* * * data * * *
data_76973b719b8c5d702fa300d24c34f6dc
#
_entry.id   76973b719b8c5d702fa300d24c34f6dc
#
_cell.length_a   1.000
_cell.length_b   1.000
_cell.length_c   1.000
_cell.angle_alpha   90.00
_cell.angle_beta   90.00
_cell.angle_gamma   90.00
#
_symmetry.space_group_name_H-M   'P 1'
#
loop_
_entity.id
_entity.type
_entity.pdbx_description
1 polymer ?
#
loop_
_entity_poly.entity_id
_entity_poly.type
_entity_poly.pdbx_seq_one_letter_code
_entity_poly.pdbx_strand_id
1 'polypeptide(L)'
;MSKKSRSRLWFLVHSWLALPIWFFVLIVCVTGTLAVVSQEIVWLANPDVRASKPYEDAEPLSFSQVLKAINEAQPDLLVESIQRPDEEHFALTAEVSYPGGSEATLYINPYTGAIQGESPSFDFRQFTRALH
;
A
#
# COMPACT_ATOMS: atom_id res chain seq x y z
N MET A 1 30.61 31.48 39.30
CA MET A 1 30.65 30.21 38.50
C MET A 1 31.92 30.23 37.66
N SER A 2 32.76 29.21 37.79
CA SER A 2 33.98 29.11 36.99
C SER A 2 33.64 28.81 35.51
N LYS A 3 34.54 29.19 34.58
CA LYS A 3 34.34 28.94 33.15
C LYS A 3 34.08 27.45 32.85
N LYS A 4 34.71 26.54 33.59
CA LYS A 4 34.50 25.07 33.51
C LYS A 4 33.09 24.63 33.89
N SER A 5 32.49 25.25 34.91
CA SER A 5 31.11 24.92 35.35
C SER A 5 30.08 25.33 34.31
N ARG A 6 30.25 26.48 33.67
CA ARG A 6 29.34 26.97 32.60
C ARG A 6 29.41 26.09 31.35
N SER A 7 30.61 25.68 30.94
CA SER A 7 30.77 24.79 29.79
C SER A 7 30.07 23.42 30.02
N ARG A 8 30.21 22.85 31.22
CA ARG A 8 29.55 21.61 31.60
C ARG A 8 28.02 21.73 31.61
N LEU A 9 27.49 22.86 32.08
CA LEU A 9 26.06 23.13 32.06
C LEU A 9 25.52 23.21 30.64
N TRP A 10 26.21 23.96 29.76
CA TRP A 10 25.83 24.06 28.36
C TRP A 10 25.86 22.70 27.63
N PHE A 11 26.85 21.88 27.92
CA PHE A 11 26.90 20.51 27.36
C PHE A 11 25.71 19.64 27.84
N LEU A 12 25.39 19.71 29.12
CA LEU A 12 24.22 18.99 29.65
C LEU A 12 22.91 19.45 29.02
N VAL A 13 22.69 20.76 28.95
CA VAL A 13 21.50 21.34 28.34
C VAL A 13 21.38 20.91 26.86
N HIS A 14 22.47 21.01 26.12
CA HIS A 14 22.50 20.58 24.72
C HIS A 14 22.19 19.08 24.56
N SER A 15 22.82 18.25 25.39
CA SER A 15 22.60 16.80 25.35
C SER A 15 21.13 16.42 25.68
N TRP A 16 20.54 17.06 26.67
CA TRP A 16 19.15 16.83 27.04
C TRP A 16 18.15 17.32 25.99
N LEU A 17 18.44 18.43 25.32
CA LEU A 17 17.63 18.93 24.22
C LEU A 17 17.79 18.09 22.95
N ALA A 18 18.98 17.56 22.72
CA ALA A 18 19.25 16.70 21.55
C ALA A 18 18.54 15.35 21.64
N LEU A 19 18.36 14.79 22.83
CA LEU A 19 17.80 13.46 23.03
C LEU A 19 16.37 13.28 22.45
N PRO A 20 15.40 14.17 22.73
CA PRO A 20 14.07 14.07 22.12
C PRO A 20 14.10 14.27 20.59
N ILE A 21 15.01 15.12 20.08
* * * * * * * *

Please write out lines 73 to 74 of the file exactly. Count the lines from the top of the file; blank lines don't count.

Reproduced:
N SER A 15 22.82 18.25 25.39
CA SER A 15 22.60 16.80 25.35